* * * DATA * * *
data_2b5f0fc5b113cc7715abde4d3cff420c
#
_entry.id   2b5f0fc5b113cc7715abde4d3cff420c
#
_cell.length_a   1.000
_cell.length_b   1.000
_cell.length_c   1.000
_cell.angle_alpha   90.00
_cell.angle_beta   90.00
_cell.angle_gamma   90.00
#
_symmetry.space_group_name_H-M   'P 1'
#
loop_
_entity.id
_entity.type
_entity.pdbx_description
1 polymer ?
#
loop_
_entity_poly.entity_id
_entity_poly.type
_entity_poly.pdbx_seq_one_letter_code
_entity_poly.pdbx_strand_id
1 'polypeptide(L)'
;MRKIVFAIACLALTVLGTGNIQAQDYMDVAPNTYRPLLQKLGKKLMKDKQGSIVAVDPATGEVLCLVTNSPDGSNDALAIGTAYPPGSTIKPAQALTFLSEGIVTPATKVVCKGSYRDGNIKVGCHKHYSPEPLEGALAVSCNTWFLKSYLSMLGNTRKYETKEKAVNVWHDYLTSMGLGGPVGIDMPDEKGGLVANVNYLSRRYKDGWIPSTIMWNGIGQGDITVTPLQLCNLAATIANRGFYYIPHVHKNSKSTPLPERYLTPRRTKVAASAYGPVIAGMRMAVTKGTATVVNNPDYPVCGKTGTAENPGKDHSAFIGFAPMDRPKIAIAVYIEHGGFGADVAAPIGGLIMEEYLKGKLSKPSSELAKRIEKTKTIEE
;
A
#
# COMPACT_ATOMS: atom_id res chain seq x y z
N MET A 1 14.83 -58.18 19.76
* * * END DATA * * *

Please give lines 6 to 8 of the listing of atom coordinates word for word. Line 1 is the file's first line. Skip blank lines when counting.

_cell.length_b   1.000
_cell.length_c   1.000
_cell.angle_alpha   90.00